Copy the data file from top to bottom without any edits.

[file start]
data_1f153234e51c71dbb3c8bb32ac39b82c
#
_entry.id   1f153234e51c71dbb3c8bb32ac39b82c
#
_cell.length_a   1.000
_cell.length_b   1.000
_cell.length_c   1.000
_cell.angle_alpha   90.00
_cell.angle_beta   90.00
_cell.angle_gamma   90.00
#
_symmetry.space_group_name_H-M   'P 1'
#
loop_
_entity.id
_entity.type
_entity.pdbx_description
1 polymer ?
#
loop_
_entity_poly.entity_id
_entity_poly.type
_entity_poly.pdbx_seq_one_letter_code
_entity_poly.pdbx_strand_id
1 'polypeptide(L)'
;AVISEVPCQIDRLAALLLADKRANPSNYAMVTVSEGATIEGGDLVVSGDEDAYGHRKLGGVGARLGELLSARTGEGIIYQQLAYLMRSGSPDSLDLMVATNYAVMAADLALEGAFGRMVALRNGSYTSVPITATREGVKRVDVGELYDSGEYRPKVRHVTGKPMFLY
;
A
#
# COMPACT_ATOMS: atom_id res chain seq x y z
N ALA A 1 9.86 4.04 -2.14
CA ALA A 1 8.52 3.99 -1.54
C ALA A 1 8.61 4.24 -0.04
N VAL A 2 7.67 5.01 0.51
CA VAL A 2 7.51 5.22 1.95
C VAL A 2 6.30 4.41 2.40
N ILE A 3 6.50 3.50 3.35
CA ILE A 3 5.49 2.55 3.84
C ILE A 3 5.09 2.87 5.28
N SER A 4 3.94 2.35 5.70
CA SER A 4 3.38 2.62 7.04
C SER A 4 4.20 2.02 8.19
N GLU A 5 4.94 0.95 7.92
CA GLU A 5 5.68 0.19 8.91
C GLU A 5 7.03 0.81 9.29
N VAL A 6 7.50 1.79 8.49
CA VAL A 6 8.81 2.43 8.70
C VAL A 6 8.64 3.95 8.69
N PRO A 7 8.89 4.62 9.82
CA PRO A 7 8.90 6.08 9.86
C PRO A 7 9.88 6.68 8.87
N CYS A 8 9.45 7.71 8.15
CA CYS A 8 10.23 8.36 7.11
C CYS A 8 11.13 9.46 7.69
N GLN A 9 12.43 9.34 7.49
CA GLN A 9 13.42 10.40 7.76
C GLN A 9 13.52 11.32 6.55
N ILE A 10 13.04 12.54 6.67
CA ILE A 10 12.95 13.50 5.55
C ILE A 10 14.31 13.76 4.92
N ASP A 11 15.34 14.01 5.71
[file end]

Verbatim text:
data_1f153234e51c71dbb3c8bb32ac39b82c
#
_entry.id   1f153234e51c71dbb3c8bb32ac39b82c
#
_cell.length_a   1.000
_cell.length_b   1.000
_cell.length_c   1.000
_cell.angle_alpha   90.00
_cell.angle_beta   90.00
_cell.angle_gamma   90.00
#
_symmetry.space_group_name_H-M   'P 1'
#
loop_
_entity.id
_entity.type
_entity.pdbx_description
1 polymer ?
#
loop_
_entity_poly.entity_id
_entity_poly.type
_entity_poly.pdbx_seq_one_letter_code
_entity_poly.pdbx_strand_id
1 'polypeptide(L)'
;AVISEVPCQIDRLAALLLADKRANPSNYAMVTVSEGATIEGGDLVVSGDEDAYGHRKLGGVGARLGELLSARTGEGIIYQQLAYLMRSGSPDSLDLMVATNYAVMAADLALEGAFGRMVALRNGSYTSVPITATREGVKRVDVGELYDSGEYRPKVRHVTGKPMFLY
;
A
#
# COMPACT_ATOMS: atom_id res chain seq x y z
N ALA A 1 9.86 4.04 -2.14
CA ALA A 1 8.52 3.99 -1.54
C ALA A 1 8.61 4.24 -0.04
N VAL A 2 7.67 5.01 0.51
CA VAL A 2 7.51 5.22 1.95
C VAL A 2 6.30 4.41 2.40
N ILE A 3 6.50 3.50 3.35
CA ILE A 3 5.49 2.55 3.84
C ILE A 3 5.09 2.87 5.28
N SER A 4 3.94 2.35 5.70
CA SER A 4 3.38 2.62 7.04
C SER A 4 4.20 2.02 8.19
N GLU A 5 4.94 0.95 7.92
CA GLU A 5 5.68 0.19 8.91
C GLU A 5 7.03 0.81 9.29
N VAL A 6 7.50 1.79 8.49
CA VAL A 6 8.81 2.43 8.70
C VAL A 6 8.64 3.95 8.69
N PRO A 7 8.89 4.62 9.82
CA PRO A 7 8.90 6.08 9.86
C PRO A 7 9.88 6.68 8.87
N CYS A 8 9.45 7.71 8.15
CA CYS A 8 10.23 8.36 7.11
C CYS A 8 11.13 9.46 7.69
N GLN A 9 12.43 9.34 7.49
CA GLN A 9 13.42 10.40 7.76
C GLN A 9 13.52 11.32 6.55
N ILE A 10 13.04 12.54 6.67
CA ILE A 10 12.95 13.50 5.55
C ILE A 10 14.31 13.76 4.92
N ASP A 11 15.34 14.01 5.71